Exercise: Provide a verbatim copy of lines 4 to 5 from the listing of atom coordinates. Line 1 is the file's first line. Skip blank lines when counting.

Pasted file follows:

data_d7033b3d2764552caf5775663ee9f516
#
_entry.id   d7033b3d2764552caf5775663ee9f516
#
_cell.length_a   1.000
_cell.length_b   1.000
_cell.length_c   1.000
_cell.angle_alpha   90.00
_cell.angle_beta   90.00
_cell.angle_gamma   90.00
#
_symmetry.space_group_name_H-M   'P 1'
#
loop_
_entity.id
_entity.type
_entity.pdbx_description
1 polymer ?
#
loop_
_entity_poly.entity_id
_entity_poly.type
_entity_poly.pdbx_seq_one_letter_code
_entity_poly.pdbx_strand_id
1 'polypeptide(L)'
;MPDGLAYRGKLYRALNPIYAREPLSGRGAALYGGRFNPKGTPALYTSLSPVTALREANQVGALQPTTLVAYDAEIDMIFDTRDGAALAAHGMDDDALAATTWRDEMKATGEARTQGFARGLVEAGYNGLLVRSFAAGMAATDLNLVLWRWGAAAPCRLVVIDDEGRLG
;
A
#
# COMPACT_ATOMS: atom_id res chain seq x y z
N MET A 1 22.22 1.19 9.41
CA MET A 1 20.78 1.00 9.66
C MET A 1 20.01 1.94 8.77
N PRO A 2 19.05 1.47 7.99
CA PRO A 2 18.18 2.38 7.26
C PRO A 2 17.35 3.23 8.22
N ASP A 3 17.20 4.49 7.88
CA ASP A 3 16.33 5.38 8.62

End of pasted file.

#
_cell.length_a   1.000